“In “Walpurgisnacht,” Ms. Mearns gives the single greatest ballerina performance of our era —hurling out fantastically bold, amazingly precise, rivetingly complex dance coloratura with musical blaze and rich colors. I say “hurling out” — this is exultant, space-filling dancing, with a strong element of swagger — but I don’t underestimate the twinkling wit of Ms. Mearns’s delivery, the driving impulsiveness of her self-contradictory turns to right and left, the subtleties of her unexpected pauses.”

–  Alastair Macaulay, Sara Mearns, in Her Prime at City Ballet, Inspires Debate and Awe, The New York Times, June 25, 2015

 

The Impact of the Color of Costumes on Balanchine’s Waltz of the Flowers…

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Wikimedia Commons Public Domain Image.

Balanchine’s Waltz of the Flowers is my favorite version of this dance I’ve seen thus far. In my 2015 artsBHAM review of Alabama Ballet‘s production I wrote:

“The “Waltz of the Flowers” is the choreographic highlight of the ballet — a continual folding and unfolding, circling and whirling, drawing together and drifting apart. […] In Dewdrop, Balanchine may well have created the most choreographically memorable character in the ballet with her springing, gliding, at-home-in-the-air movements.”

Beyond the masterful choreography, the color of the costumes and the warmth or coolness or exuberance or reserve or anything in between that their palette evokes unavoidably plays a role in the overall impact of the dance.

Here are videos of different wardrobe interpretations of the Waltz of the Flowers from six productions of Balanchine’s Nutcracker. (Not among these videos are Alabama Ballet since their costumes are based on the Karinska designs used by New York City Ballet and Royal Danish Ballet because I couldn’t find a clip of their Waltz of Flowers, but here’s a photo.)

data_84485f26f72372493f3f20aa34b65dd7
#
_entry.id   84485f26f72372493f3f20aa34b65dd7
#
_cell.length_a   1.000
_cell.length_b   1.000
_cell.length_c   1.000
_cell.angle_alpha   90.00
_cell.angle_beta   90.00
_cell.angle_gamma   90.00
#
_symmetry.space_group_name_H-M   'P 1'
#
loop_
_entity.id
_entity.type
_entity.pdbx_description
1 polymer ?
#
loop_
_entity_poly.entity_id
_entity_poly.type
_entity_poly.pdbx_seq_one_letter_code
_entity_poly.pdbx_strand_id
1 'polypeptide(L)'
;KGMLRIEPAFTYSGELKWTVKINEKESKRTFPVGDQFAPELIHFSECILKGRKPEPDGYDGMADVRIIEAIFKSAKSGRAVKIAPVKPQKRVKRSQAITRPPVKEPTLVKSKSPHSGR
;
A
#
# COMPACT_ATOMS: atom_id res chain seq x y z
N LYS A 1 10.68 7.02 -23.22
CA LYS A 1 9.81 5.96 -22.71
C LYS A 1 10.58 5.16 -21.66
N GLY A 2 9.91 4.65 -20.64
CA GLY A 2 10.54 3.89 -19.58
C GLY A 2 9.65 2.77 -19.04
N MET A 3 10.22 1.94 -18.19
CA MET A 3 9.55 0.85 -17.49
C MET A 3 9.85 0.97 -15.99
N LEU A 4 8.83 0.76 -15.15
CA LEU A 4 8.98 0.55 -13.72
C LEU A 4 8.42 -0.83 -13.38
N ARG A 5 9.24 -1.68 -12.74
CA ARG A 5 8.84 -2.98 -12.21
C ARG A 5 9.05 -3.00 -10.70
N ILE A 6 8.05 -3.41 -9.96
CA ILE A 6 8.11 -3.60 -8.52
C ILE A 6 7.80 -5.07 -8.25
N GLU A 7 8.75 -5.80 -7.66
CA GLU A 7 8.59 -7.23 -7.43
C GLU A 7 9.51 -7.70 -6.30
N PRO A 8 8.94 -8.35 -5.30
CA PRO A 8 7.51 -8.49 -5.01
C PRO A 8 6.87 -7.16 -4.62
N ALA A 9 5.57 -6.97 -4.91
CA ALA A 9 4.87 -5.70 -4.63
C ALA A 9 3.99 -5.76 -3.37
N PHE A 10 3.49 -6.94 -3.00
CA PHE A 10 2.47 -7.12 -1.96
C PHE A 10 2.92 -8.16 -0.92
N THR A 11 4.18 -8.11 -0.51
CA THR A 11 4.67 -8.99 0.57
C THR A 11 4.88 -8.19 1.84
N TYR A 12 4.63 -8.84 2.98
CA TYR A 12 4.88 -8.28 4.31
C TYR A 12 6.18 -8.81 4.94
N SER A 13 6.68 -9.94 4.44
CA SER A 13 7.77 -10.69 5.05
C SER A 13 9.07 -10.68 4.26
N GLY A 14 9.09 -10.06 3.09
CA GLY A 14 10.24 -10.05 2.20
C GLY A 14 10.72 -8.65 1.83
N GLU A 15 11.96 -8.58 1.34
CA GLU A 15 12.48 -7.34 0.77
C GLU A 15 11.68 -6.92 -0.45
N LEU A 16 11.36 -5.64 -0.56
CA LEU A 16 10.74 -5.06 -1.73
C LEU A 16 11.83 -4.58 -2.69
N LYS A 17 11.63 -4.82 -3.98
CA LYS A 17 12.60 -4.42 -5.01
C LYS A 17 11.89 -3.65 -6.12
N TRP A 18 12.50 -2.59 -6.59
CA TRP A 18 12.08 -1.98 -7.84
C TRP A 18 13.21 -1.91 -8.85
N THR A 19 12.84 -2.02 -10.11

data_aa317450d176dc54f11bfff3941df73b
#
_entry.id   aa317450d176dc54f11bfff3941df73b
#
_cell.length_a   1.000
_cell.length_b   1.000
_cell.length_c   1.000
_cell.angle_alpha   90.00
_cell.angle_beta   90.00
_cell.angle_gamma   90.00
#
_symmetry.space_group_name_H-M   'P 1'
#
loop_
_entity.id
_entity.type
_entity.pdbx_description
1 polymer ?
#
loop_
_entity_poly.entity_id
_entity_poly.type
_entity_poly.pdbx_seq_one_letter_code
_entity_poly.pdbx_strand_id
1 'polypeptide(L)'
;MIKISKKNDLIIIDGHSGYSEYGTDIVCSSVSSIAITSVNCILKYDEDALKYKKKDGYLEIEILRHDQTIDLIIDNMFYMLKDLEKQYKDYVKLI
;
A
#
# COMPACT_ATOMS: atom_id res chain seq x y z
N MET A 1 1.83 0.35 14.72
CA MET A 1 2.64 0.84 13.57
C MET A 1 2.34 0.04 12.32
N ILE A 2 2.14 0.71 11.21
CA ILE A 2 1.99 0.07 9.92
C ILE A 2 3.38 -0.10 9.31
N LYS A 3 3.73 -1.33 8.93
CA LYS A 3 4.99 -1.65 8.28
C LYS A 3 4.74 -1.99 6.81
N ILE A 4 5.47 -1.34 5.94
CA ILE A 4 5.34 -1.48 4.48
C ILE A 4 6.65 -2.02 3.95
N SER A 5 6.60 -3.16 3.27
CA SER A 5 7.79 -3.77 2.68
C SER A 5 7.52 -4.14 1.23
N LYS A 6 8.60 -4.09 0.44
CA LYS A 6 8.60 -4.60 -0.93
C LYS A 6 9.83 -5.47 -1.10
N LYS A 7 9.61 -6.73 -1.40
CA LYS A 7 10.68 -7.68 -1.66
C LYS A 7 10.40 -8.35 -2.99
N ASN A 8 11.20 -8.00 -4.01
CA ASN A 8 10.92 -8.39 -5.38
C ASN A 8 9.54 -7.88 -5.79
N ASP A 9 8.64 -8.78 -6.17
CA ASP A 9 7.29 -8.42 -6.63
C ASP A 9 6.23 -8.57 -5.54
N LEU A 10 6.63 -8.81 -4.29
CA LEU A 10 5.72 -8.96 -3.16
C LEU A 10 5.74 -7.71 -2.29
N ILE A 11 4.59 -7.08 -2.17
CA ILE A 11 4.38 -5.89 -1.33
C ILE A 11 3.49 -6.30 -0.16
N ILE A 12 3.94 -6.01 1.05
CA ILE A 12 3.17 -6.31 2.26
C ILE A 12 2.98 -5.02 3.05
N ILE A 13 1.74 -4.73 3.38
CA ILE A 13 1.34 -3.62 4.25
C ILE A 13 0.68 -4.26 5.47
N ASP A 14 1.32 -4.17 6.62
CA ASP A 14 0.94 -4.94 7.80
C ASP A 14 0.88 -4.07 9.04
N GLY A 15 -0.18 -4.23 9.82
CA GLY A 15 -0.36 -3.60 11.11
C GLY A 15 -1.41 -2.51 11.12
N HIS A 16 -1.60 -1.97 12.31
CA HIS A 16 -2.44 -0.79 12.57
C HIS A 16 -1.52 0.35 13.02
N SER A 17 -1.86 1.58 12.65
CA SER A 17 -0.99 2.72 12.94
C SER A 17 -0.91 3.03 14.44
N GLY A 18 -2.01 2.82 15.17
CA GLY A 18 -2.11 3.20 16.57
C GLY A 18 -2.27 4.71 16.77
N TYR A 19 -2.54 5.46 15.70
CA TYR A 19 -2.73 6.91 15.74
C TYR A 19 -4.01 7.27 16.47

What do these hues suggest to you? What do they help highlight in the music and choreography? Which do you like best? Or least? Are there colors that you think would work better? Let me know your thoughts in the comments…

New York City Ballet

Pacific Northwest Ballet

Miami City Ballet

Oregon Ballet Theatre

Pennsylvania Ballet

Central Pennsylvania Youth Ballet

Clips from Pacific Northwest Ballet’s Coppélia

I love the Instagram footage of Pacific Northwest Ballet’s stunning production of George Balanchine’s Coppélia! ❤ Here are all the clips. Enjoy!

 

Continue reading “Clips from Pacific Northwest Ballet’s Coppélia”

Quote on Emeralds

“For all its beauty and hazy, mysterious texture, Faure’s music […] wafts a melancholy perfume. At the end of “Emeralds,” four women leave and three men drop to a knee, nobly seeking a love that eludes them. […]

“Emeralds” uses Faure’s incidental music for plays, “Pelleas and Melisande” and the “Shylock” music for “The Merchant of Venice.” A dramatic thrust emerges from the apparently misty sound. The legend of Pelleas and Melisande – doomed lovers – is a clue to the unattainable happiness Balanchine’s cavaliers seek at the close. […] In “Emeralds,” he gave us the most unreal of his ballets.”

– Anna Kisselgoff, “Dance; Degas, Faure, and French Romanticism

Emeralds Degas 1
Adapted from Wikimedia Commons Public Domain Image.